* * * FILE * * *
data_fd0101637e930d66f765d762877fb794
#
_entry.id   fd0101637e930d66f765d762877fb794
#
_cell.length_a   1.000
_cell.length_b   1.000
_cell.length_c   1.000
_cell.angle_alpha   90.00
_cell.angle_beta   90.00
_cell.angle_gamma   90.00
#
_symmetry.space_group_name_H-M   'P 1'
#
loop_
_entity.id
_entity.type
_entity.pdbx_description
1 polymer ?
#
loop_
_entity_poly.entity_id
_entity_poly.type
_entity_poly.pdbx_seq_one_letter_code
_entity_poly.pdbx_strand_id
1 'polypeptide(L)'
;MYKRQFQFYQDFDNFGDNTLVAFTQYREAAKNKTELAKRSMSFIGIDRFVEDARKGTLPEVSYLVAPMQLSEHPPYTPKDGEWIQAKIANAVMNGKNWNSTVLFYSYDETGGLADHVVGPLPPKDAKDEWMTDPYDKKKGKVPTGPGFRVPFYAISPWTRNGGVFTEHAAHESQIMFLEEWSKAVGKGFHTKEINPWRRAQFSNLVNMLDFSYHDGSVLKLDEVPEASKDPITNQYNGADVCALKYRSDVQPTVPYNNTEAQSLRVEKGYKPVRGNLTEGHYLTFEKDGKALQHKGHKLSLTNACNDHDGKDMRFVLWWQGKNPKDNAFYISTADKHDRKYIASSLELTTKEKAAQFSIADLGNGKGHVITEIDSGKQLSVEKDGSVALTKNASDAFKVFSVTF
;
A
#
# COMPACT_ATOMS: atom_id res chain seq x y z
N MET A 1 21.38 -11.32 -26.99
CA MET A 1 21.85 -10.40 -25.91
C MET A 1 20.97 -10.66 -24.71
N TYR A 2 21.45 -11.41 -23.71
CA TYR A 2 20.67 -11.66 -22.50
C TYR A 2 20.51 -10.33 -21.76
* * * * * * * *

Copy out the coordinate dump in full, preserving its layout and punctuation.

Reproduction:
data_fd0101637e930d66f765d762877fb794
#
_entry.id   fd0101637e930d66f765d762877fb794
#
_cell.length_a   1.000
_cell.length_b   1.000
_cell.length_c   1.000
_cell.angle_alpha   90.00
_cell.angle_beta   90.00
_cell.angle_gamma   90.00
#
_symmetry.space_group_name_H-M   'P 1'
#
loop_
_entity.id
_entity.type
_entity.pdbx_description
1 polymer ?
#
loop_
_entity_poly.entity_id
_entity_poly.type
_entity_poly.pdbx_seq_one_letter_code
_entity_poly.pdbx_strand_id
1 'polypeptide(L)'
;MYKRQFQFYQDFDNFGDNTLVAFTQYREAAKNKTELAKRSMSFIGIDRFVEDARKGTLPEVSYLVAPMQLSEHPPYTPKDGEWIQAKIANAVMNGKNWNSTVLFYSYDETGGLADHVVGPLPPKDAKDEWMTDPYDKKKGKVPTGPGFRVPFYAISPWTRNGGVFTEHAAHESQIMFLEEWSKAVGKGFHTKEINPWRRAQFSNLVNMLDFSYHDGSVLKLDEVPEASKDPITNQYNGADVCALKYRSDVQPTVPYNNTEAQSLRVEKGYKPVRGNLTEGHYLTFEKDGKALQHKGHKLSLTNACNDHDGKDMRFVLWWQGKNPKDNAFYISTADKHDRKYIASSLELTTKEKAAQFSIADLGNGKGHVITEIDSGKQLSVEKDGSVALTKNASDAFKVFSVTF
;
A
#
# COMPACT_ATOMS: atom_id res chain seq x y z
N MET A 1 21.38 -11.32 -26.99
CA MET A 1 21.85 -10.40 -25.91
C MET A 1 20.97 -10.66 -24.71
N TYR A 2 21.45 -11.41 -23.71
CA TYR A 2 20.67 -11.66 -22.50
C TYR A 2 20.51 -10.33 -21.76